Data from the California Department of Health Services, Veterinary Public Health section shows that intake and euthanasia rates for dogs in California have been falling steadily for decades. Althought there is still a way to go, the state is on the right track. The NAIA Shelter Project has detailed statistics for local jurisdictions and the state as a whole.
The number of dogs euthanized in California is down an amazing 43% in just the last 5 years, and more than 75% since the numbers peaked in the mid 1970s. This happened without widespread mandatory spay/neuter laws, and despite a large increase in the state’s human population. The state is making real progress though voluntary programs.
The programs that were implemented statewide over this period and are responsible for this success are:
- dog owner education programs
- improved enforcement of leash laws and “at large” laws
- low-cost voluntary spay/neuter outreach programs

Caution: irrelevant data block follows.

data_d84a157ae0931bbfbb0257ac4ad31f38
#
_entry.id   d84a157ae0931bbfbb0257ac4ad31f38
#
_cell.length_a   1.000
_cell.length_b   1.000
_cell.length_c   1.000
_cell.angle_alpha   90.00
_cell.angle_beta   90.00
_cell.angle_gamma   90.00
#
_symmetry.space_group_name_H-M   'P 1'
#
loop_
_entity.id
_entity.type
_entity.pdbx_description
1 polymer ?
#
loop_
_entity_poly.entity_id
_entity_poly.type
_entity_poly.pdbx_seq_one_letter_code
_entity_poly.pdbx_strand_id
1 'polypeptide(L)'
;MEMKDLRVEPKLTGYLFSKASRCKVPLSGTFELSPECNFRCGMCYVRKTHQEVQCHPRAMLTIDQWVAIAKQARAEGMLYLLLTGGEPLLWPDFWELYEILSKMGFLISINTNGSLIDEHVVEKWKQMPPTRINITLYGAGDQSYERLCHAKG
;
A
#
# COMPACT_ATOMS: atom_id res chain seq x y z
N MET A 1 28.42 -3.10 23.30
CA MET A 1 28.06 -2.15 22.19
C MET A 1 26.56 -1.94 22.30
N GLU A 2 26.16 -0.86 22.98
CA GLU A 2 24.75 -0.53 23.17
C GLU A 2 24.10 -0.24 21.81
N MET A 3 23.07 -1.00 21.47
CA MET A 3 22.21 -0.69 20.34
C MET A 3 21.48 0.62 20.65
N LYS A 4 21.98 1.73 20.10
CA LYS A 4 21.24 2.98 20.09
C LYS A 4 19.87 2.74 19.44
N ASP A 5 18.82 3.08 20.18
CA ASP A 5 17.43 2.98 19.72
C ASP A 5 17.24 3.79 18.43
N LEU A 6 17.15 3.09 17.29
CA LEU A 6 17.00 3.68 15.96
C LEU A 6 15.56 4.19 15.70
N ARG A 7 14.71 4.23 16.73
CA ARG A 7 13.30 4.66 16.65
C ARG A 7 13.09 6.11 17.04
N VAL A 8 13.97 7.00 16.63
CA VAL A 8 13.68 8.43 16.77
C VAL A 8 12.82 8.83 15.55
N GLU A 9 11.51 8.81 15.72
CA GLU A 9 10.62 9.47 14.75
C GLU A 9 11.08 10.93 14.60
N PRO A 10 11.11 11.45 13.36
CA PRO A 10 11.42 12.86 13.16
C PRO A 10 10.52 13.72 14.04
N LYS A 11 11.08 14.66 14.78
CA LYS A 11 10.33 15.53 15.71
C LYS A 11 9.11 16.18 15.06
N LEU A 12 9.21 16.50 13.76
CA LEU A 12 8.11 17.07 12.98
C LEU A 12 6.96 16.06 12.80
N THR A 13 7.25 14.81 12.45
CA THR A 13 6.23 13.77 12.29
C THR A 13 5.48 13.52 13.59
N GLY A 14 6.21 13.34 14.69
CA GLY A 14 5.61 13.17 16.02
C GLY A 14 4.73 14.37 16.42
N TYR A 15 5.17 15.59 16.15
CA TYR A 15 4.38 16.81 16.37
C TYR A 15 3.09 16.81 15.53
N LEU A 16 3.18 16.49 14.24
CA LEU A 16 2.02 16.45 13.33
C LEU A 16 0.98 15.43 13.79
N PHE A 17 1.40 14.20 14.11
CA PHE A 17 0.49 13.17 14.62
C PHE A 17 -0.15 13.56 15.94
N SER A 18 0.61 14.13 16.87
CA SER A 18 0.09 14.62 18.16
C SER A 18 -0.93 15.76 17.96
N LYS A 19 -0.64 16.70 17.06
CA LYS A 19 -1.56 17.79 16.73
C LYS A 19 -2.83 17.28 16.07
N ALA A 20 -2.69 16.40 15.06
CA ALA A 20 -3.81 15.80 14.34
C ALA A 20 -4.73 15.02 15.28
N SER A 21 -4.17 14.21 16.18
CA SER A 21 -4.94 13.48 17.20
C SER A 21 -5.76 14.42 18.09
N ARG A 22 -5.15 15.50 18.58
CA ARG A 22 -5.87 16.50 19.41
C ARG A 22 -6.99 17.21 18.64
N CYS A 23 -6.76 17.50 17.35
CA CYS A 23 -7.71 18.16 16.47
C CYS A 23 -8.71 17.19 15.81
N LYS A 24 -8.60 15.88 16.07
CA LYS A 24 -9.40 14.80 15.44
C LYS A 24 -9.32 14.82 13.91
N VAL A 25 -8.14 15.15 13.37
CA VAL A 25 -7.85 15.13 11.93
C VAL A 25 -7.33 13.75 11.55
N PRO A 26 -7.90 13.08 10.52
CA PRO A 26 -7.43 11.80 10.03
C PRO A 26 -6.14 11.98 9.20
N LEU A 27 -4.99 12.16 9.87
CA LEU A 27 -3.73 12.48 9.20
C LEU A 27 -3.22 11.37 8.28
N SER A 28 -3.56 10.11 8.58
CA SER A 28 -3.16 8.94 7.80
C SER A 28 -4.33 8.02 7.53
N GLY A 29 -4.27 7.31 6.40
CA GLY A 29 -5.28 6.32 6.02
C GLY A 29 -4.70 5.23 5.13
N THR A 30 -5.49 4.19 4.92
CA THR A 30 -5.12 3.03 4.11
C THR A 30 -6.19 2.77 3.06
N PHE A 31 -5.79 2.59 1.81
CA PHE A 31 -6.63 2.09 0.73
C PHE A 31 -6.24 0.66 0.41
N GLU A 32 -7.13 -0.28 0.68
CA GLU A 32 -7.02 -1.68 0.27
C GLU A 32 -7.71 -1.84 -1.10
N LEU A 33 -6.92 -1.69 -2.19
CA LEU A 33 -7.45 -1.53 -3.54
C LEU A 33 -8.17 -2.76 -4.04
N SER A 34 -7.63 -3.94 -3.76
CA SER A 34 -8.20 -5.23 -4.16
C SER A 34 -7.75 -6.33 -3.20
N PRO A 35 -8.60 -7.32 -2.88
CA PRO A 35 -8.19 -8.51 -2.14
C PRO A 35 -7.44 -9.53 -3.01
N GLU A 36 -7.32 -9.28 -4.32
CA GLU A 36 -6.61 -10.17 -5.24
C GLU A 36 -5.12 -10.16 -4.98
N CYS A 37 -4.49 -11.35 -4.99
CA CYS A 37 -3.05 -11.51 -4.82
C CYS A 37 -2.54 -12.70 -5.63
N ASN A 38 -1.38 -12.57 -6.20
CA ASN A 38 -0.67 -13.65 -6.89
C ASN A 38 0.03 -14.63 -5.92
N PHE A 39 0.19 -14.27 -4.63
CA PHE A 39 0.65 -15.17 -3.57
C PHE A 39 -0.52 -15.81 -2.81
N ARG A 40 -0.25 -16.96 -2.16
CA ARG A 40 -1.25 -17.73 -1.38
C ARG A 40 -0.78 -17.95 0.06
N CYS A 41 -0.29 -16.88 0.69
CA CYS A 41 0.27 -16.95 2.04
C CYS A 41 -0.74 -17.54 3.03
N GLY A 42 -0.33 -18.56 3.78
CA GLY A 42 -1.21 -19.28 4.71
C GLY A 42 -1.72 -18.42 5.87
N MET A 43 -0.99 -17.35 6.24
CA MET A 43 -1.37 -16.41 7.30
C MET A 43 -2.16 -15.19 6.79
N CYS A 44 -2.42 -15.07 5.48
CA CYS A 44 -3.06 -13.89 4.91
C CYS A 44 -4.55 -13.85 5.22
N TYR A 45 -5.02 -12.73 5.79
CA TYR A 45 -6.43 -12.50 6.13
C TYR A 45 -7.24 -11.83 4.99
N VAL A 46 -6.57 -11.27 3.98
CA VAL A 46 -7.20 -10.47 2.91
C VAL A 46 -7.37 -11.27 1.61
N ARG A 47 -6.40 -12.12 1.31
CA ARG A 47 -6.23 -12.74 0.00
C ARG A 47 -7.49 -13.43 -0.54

These are programs that are proven to work. The state of California should encourage the expansion of these successful programs rather than try to a implement mandatory spay/neuter law which has proven it doesn’t work.
The supporters cite Santa Cruz as a model for the rest of the state, but if you compare Santa Cruz with adjacent counties you can see that Santa Cruz is actually making less progress than its neighbors.
Supporters of mandatory spay/neuter claim that it will save taxpayers millions of dollars. Not if Santa Cruz is any indication. The 1994-2000 data is missing, but from 1993, shortly before the ordinance went into effect, to 2005, the Animal Services Annual budget ballooned from $648,000 to $1.4 million dollars, a 216% increase. California state and local government cannot afford such massive cost increases.